Finally, I agree with your decision to relocate the offence of serious vilification to the Crimes Act 1900, for the reasons outlined in your Second Reading Speech:

 

“Certainly, the legal effect of a provision should be the same whether it is located in the Crimes Act or in the Anti-Discrimination Act. However, there is significant symbolism in the provision being located in the Crimes Act in the new section 91N. And symbolism, as everyone in this Chamber knows, is important.”

 

Now, I will turn my attention to the shortcomings of the Bill and, unfortunately, in my opinion they are significant.

 

Specifically, while what the Bill includes is to be welcomed, it is flawed because of what it excludes. It fails to address one of the main problems of the Anti-Discrimination Act 1977, which is that it only protects some parts of the lesbian, gay, bisexual, transgender and intersex (LGBTI) community, and not others.

 

As I have detailed elsewhere (see “What’s wrong with the NSW Anti-Discrimination Act 1977?”), the out-dated terminology used in the Act means that only lesbian, gay and transgender people are protected (and even then not all transgender people are covered).

 

Meanwhile, there is still no anti-vilification protection for bisexual people, or for intersex people, in NSW (with the absence of Commonwealth LGBTI anti-vilification laws only compounding this problem).

 

In my view, the limited coverage offered by the NSW anti-vilification framework is an even greater problem than those issues identified by the Standing Committee on Law and Justice’s Inquiry into Racial Vilification Law.

 

As such, I believe this issue should be addressed before, or at least simultaneously to, those provisions contained in your Bill. Otherwise, the differential treatment of groups within the LGBTI community would only become further entrenched.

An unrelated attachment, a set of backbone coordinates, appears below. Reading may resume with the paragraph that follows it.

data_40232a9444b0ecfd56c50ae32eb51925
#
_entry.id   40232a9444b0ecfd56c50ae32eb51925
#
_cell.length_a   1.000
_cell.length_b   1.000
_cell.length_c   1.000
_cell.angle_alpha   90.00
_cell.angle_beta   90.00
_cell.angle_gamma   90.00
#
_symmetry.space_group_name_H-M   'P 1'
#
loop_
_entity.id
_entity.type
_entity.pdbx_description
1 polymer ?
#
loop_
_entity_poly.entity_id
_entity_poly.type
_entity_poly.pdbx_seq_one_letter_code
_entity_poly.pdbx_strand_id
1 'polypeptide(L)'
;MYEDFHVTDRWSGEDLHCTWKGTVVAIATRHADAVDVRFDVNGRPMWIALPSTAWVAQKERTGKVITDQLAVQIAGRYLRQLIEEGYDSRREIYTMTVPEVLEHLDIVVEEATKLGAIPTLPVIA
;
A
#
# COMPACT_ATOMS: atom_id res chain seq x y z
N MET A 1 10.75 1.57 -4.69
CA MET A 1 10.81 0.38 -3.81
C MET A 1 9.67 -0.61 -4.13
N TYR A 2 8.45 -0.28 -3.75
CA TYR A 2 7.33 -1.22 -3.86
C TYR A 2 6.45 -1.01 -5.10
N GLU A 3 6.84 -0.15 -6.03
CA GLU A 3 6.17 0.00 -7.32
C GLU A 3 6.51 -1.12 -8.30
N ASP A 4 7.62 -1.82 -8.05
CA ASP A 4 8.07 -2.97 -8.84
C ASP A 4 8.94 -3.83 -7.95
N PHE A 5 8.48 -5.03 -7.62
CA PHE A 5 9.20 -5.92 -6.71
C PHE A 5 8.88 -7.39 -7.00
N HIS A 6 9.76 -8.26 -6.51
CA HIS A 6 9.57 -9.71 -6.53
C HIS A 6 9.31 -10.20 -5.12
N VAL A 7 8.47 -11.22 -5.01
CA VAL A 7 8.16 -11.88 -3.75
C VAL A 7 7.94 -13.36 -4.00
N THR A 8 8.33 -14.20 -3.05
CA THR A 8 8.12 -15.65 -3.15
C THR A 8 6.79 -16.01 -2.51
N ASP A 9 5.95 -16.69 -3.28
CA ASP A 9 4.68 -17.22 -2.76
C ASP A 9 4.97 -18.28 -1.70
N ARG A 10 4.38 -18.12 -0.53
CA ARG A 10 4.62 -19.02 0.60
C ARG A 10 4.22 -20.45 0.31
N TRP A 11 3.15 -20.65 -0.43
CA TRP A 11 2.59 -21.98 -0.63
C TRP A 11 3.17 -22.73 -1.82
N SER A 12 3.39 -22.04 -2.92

For these reasons, I strongly encourage you to consider amending your Bill to ensure that all sections of the LGBTI community are protected against vilification. To achieve this, you may wish to incorporate the definitions included in the historic Commonwealth Sex Discrimination Amendment (Sexual Orientation, Gender Identity and Intersex Status) Act 2013.

 

This would involve:

 

  • Replacing the current protected attribute of homosexual with ‘sexual orientation’ (and which would therefore cover bisexual people)
  • Amending the protected attribute of transgender to the more inclusive term ‘gender identity’, and
  • Introducing the new protected attribute of ‘intersex status’.

 

If you are interested in pursuing these changes then I also encourage you to consult with the LGBTI community, and its representative organisations, beforehand (to ensure that any consequential difficulties are avoided).

 

To conclude, and despite the issues described above, I genuinely welcome the provisions contained in the Crimes and Anti-Discrimination Legislation Amendment (Vilification) Bill 2016. However, by extending the scope of vilification offences to protect bisexual and intersex people, I sincerely believe you would significantly improve your legislation.

 

Thank you for your consideration of this letter. I am of course happy to discuss any of the issues raised at the contact details provided below.

 

Sincerely,

Alastair Lawrie

 

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NSW Shadow Attorney-General Paul Lynch

 

No 12 The End (Almost) of the Homosexual Advance Defence in NSW

One of the more pleasing aspects of law reform in NSW over the past 12 months has been signs of progress – at last – on the subject of the homosexual advance (or “gay panic”) defence.

The Legislative Council Select Committee on the Partial Defence of Provocation, chaired by Mr Fred Nile, handed down its long-awaited report on 23 April. (http://www.parliament.nsw.gov.au/Prod/Parlment/committee.nsf/0/61173c421853420aca257b5500838b2e/$FILE/Partial%20defence%20of%20provocation_Final%20report.pdf)

The Committee explicitly and unanimously recommended that the homosexual advance defence should be repealed. Recommendation 6 of their Report reads: “[t]hat the NSW Government introduce an amendment to section 23 of the Crimes Act 1900 to ensure that the partial defence [of provocation] is not available to defendants who… respond to a non-violent sexual advance by the victim.”